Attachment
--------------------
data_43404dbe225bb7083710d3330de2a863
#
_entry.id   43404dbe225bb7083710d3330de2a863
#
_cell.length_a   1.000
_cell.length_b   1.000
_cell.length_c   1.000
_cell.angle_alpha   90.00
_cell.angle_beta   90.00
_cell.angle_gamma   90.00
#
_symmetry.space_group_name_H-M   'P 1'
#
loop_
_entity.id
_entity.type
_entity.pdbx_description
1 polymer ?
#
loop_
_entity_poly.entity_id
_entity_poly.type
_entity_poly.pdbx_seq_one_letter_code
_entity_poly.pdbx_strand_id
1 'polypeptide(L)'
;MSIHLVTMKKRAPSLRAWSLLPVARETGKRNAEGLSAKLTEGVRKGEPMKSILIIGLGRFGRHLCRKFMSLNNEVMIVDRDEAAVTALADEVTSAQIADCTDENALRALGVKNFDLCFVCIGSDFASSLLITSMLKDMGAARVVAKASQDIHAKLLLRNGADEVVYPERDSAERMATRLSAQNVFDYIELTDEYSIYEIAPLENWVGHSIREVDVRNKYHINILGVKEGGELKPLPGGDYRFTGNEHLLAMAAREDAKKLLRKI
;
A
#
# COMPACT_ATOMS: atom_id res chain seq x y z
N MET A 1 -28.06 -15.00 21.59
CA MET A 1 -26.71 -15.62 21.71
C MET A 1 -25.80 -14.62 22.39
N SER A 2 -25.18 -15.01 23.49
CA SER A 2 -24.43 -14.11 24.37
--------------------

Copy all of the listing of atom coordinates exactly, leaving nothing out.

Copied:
data_43404dbe225bb7083710d3330de2a863
#
_entry.id   43404dbe225bb7083710d3330de2a863
#
_cell.length_a   1.000
_cell.length_b   1.000
_cell.length_c   1.000
_cell.angle_alpha   90.00
_cell.angle_beta   90.00
_cell.angle_gamma   90.00
#
_symmetry.space_group_name_H-M   'P 1'
#
loop_
_entity.id
_entity.type
_entity.pdbx_description
1 polymer ?
#
loop_
_entity_poly.entity_id
_entity_poly.type
_entity_poly.pdbx_seq_one_letter_code
_entity_poly.pdbx_strand_id
1 'polypeptide(L)'
;MSIHLVTMKKRAPSLRAWSLLPVARETGKRNAEGLSAKLTEGVRKGEPMKSILIIGLGRFGRHLCRKFMSLNNEVMIVDRDEAAVTALADEVTSAQIADCTDENALRALGVKNFDLCFVCIGSDFASSLLITSMLKDMGAARVVAKASQDIHAKLLLRNGADEVVYPERDSAERMATRLSAQNVFDYIELTDEYSIYEIAPLENWVGHSIREVDVRNKYHINILGVKEGGELKPLPGGDYRFTGNEHLLAMAAREDAKKLLRKI
;
A
#
# COMPACT_ATOMS: atom_id res chain seq x y z
N MET A 1 -28.06 -15.00 21.59
CA MET A 1 -26.71 -15.62 21.71
C MET A 1 -25.80 -14.62 22.39
N SER A 2 -25.18 -15.01 23.49
CA SER A 2 -24.43 -14.11 24.37